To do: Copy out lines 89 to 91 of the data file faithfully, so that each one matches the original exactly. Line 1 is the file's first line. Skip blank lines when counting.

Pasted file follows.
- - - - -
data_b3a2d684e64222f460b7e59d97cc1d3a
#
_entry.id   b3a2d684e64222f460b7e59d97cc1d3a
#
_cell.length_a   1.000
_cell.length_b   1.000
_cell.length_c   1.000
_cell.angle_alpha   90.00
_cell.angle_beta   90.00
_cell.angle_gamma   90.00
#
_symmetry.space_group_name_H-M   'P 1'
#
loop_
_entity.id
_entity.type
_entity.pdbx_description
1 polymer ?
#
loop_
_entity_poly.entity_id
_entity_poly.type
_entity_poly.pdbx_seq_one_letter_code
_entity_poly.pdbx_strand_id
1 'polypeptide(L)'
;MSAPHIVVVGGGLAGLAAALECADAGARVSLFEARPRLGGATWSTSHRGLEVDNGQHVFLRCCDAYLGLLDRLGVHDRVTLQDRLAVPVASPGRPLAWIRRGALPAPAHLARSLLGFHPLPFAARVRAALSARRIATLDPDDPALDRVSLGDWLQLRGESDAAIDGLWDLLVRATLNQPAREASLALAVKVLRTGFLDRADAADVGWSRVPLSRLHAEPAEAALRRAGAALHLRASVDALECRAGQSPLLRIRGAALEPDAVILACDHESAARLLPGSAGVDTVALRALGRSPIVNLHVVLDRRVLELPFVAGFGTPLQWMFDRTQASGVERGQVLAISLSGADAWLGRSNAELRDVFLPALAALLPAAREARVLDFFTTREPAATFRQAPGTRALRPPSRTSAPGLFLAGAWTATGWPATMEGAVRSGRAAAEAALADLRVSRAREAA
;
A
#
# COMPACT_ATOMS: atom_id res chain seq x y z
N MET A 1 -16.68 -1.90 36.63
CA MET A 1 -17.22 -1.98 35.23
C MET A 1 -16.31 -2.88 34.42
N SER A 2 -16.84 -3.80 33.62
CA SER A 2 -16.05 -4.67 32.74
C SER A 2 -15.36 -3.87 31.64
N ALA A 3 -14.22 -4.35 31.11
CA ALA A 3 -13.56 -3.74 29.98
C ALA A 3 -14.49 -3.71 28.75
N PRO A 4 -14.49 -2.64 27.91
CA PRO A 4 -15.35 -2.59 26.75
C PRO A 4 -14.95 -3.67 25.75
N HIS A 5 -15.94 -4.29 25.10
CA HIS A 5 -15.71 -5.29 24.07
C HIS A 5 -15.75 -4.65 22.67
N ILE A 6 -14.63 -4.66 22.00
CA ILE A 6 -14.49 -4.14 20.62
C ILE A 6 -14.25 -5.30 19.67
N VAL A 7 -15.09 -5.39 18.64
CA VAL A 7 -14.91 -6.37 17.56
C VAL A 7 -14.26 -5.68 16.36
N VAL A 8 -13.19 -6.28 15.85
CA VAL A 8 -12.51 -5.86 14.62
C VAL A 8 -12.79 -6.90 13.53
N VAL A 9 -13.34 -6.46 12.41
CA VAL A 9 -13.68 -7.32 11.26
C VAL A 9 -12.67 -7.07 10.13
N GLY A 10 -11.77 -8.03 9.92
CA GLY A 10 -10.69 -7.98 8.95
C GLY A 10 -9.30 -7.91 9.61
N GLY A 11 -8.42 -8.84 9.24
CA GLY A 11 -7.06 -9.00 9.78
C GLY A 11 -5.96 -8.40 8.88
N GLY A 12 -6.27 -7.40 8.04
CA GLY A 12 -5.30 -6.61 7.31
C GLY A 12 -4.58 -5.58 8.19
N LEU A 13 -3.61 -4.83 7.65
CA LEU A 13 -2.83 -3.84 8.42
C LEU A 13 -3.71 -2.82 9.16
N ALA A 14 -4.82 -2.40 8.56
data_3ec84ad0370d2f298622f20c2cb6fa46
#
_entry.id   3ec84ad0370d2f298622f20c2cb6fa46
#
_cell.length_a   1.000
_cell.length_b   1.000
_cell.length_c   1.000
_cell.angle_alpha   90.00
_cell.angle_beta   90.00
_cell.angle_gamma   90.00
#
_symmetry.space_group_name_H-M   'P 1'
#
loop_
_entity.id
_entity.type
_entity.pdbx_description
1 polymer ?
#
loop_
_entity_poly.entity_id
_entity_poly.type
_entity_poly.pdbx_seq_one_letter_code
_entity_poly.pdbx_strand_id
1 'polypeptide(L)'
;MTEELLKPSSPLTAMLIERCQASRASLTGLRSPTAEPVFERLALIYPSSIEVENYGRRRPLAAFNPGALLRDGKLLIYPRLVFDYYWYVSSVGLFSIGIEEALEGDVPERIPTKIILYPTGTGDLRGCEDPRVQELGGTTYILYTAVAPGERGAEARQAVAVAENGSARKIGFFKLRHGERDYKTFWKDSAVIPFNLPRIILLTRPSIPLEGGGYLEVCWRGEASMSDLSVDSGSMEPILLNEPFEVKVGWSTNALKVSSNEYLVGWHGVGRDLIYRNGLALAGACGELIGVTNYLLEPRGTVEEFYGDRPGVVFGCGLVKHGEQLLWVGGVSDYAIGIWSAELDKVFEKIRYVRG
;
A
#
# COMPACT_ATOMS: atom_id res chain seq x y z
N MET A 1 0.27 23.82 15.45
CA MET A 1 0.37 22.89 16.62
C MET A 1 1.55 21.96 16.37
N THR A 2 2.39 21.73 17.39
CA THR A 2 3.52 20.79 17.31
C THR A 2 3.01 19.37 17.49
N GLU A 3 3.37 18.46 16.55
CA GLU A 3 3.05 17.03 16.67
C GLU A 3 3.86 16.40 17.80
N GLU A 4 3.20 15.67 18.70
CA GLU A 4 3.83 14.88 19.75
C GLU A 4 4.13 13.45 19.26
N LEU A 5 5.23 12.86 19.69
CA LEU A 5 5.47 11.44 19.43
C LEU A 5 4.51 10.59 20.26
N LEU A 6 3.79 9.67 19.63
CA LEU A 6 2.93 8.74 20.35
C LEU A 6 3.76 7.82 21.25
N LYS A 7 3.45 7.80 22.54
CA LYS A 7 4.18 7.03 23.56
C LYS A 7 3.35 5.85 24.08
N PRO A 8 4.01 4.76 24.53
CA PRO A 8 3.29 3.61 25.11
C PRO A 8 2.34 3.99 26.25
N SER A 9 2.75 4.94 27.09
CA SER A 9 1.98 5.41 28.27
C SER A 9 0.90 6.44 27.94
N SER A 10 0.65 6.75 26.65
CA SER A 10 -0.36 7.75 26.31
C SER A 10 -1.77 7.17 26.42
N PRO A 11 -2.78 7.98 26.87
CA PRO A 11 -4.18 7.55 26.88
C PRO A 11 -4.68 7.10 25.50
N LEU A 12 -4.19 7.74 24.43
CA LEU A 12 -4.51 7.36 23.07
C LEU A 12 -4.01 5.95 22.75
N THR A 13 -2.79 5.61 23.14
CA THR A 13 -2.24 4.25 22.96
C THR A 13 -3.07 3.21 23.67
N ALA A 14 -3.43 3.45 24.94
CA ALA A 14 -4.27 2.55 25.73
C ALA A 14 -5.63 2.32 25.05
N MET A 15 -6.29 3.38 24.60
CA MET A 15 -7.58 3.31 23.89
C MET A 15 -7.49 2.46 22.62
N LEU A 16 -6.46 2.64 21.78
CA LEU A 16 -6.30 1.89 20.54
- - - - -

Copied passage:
#
loop_
_entity_poly.entity_id